Veteran guitarist Bob Kulick has had the kind of career that speaks volumes of his range and talent. He's the kind of musician who can lay down guitars on anything from hard rock to R&B and not even flinch. He first came to most music geeks through his work with Kiss in the '70s and his stint playing in Meat Loaf's Neverland Express band. If you want to see Kulick and his brother Bruce (who later became lead guitarist for Kiss) in action you should check out the just released 'Bat Out of Hell: The Original Tour' DVD which was filmed in 1977.

As killer as Kulick's resume is, there was one name in it that stood out like a sore thumb. Noisecreep spoke with the guitarist and asked him about his association with a certain vanilla crooner.

You were born and bred in New York during the '50s and '60s, do you remember which bands first hooked you in?

The Beatles and all of the acts that appeared on the Murray the K (legendary N.Y.C. area DJ) concerts I would go see had the most impact on me. I also loved the U.K. artists like the Animals, Gerry and the Pacemakers and the Moody Blues. How about all of the black acts? I'm talking people like Little Anthony and the Imperials, Patti LaBelle, Ben E. King, the Ronettes etc.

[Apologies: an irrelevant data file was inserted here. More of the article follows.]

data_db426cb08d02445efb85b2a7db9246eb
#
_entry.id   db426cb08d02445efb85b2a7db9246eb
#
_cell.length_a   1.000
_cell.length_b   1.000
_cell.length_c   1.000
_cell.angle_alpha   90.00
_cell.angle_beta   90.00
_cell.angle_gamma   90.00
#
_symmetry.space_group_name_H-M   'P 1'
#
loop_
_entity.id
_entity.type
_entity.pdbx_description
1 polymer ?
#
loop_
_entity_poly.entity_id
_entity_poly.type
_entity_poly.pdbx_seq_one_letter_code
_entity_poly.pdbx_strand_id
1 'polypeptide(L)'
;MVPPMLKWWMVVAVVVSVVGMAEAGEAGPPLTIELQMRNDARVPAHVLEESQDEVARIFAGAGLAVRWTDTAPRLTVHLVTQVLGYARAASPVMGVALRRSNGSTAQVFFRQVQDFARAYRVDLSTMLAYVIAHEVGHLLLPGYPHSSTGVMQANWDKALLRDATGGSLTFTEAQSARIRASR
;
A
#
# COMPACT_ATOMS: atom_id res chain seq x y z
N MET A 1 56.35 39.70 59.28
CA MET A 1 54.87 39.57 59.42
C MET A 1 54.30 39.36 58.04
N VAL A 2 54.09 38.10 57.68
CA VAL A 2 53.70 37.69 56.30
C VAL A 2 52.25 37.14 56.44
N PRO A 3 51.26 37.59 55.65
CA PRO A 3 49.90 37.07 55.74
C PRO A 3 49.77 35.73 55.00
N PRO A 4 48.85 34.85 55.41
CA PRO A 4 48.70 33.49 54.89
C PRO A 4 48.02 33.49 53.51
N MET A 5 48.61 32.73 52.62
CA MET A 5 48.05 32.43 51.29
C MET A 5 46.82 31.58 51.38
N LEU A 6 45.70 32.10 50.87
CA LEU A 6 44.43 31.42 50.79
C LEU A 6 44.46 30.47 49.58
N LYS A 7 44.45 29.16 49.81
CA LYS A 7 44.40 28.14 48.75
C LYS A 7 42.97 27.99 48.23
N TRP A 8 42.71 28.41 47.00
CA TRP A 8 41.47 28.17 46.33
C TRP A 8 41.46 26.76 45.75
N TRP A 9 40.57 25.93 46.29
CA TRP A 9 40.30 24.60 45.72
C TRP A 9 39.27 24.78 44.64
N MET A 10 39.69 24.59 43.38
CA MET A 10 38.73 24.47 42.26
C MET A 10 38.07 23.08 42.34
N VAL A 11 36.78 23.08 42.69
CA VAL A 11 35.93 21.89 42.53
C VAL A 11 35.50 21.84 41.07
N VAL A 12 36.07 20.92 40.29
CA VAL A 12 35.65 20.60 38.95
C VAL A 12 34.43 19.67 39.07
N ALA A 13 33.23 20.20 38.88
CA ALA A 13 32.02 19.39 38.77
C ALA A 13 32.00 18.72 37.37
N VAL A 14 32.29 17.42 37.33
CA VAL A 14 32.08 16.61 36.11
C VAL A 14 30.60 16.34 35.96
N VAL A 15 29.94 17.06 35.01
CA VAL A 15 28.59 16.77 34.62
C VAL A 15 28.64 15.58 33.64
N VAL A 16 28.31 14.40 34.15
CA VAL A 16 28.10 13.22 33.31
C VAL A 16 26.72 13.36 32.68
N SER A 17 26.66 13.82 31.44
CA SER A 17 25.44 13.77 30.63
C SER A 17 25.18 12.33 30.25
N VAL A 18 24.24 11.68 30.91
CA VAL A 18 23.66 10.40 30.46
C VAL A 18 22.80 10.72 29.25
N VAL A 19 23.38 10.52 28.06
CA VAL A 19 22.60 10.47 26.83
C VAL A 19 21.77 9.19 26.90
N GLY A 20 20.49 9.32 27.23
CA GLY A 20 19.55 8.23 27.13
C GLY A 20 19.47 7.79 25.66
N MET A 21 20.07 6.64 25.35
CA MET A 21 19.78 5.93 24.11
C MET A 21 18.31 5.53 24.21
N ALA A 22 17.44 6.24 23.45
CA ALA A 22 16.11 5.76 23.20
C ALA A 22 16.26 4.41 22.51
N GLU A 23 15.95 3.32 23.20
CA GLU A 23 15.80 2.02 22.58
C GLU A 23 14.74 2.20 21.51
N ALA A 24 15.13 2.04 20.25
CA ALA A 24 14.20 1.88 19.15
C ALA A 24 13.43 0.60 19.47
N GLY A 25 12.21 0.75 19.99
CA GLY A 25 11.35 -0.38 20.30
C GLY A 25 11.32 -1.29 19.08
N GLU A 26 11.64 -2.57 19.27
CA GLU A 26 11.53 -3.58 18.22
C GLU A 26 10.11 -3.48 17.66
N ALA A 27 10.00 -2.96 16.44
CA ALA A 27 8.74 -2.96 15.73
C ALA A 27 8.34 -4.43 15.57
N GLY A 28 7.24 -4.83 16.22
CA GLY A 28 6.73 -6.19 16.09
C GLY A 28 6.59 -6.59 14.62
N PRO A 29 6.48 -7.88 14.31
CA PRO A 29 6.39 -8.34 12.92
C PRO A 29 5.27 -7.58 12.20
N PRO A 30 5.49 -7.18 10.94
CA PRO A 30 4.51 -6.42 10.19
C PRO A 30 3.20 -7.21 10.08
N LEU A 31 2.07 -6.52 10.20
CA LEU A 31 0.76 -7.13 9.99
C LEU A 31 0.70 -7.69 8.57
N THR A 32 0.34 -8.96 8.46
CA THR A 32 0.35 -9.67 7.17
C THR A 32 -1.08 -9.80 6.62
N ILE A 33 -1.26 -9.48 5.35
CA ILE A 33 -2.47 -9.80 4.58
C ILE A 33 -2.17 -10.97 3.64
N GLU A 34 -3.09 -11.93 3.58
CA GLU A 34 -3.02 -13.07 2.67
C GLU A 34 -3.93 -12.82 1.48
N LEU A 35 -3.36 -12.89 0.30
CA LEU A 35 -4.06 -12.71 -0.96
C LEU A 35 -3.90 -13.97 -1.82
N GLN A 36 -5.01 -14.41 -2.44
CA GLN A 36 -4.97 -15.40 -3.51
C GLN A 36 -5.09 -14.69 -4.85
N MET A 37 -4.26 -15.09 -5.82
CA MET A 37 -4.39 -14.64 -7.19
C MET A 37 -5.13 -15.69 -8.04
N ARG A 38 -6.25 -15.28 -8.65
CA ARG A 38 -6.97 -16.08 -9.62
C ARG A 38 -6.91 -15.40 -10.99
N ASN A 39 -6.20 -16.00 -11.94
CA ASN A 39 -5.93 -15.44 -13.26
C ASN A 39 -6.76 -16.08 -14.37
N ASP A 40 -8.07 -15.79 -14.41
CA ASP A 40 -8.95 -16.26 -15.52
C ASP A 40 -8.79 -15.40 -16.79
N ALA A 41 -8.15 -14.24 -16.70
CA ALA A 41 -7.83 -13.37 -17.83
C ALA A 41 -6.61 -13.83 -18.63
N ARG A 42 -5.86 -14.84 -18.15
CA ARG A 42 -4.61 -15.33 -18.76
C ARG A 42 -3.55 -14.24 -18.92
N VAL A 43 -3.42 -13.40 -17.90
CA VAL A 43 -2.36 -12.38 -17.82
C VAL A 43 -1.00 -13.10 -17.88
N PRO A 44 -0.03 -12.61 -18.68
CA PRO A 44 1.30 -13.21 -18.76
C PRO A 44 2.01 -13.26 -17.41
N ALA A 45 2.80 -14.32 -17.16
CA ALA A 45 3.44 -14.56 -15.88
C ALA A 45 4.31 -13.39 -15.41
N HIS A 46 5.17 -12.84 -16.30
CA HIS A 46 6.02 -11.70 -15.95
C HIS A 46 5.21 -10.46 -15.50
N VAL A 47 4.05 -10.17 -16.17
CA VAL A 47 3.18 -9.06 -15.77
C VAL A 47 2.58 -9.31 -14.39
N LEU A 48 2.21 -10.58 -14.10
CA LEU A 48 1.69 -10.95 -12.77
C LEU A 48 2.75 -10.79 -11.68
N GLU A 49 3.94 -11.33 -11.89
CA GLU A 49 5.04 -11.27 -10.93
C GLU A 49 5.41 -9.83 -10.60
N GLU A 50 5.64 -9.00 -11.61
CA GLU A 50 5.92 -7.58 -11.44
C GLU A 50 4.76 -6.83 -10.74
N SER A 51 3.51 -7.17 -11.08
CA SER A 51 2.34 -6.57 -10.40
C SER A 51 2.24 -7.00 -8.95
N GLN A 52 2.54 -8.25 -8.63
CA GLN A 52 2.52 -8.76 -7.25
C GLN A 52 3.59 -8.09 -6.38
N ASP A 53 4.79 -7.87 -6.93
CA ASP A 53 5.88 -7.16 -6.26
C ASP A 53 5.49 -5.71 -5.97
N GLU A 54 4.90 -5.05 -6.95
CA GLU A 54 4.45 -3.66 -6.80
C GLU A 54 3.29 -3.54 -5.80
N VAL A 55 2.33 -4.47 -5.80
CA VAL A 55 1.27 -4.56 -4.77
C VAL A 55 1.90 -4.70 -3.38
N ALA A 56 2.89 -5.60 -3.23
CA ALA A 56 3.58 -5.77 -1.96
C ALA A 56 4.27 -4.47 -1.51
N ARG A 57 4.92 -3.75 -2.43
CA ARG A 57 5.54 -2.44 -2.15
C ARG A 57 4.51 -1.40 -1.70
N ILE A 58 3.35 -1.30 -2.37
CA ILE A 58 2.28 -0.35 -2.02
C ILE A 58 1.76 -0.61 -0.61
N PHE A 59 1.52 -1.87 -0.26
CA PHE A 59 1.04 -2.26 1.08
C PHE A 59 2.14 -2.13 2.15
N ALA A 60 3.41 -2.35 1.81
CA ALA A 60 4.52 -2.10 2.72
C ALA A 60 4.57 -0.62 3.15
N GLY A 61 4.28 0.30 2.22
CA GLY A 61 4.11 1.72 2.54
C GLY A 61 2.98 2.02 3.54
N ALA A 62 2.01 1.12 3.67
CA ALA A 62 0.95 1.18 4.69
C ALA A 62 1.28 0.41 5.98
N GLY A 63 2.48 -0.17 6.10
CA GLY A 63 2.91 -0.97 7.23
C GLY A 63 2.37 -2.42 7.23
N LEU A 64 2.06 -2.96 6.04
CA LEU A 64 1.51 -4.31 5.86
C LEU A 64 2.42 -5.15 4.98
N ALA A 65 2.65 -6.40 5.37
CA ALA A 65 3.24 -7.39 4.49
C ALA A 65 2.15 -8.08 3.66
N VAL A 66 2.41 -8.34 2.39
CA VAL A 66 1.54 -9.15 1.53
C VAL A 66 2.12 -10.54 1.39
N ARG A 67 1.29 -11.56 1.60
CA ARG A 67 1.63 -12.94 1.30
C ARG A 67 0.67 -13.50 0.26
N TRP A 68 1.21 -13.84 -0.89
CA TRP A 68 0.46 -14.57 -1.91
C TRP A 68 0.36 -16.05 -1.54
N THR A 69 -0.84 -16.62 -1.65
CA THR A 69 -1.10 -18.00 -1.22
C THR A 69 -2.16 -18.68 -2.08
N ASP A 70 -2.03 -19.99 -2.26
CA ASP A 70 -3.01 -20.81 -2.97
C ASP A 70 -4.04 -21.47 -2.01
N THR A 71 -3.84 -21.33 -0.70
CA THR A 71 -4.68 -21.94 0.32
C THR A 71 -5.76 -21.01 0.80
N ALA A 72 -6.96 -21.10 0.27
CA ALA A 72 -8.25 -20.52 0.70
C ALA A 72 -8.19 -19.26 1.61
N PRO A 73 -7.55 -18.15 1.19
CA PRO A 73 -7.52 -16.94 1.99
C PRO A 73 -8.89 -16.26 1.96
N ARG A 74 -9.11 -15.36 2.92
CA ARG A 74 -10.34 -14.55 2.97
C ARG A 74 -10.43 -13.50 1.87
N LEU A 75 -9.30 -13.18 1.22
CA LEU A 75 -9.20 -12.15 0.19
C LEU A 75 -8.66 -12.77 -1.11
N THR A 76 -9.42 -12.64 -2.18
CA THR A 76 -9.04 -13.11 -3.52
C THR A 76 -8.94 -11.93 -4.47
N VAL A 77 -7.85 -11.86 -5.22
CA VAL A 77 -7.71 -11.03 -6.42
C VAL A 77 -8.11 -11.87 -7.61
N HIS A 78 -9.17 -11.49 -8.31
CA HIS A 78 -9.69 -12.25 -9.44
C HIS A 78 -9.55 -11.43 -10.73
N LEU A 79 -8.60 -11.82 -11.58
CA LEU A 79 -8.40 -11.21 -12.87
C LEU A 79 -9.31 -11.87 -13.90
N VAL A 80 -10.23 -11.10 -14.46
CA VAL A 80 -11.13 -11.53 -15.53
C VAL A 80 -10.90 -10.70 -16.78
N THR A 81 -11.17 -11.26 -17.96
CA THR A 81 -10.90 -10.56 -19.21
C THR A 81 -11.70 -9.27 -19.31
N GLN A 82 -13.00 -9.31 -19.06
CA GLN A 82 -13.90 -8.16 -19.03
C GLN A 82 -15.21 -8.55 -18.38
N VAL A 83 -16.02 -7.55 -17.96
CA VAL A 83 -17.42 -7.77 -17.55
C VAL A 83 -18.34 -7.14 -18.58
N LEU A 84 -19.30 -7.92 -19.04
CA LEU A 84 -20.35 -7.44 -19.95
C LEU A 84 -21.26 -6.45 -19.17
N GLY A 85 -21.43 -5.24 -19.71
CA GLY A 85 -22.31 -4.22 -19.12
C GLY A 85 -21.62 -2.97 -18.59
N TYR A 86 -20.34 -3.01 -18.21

Most Kiss fans know you from your various sessions with them throughout the years. How did you initially come into their world?

I originally auditioned for the band but the one day Paul called me and said that they were taking Ace but that I was the better player. He also said that we should keep in touch, which we did.

It's widely known that you played Ace Frehley's parts on several Kiss albums but you were often not credited in the liner notes. How did this work? Did you have to reach some kind of financial agreement to keep things under cover?

By that time, Paul and Gene were my good friends but I especially got along with Paul and we hung out a lot. One day they asked me the favor of filling in and I did. There was never a piece of paper or anything like that. I was paid and never made a big fuss about any of it. I wanted them to hear what they would have sounded like with me so there it was. They got the best solos they had ever had (laughter).

When your brother Bruce got the Kiss lead guitar spot after Mark St. John, did you continue to work with the band at any capacity?

No, but Paul and Gene recommended me for stuff all of the time, like the Diana Ross gig and other sessions.

How do you feel about Kiss going out with Tommy Thayer playing the role of Ace?

I just have to say that he plays the stuff better than Ace (laughter). Tommy's a friend and I'm happy to see him up there.

Your resume is long and varied with everyone from Lou Reed and W.A.S.P. to Meat Loaf and Motörhead. But one artist sticks out more than the others. Please explain your connection to Michael Bolton.

Michael Bolotin aka Michael Bolton! We worked together a lot years ago when he was doing a Robert Plant kind of thing singing and dancing in the streets and rocking up R&B songs but it never worked. As soon as he started singing the straight-up R&B songs that he wrote, he became a megastar.

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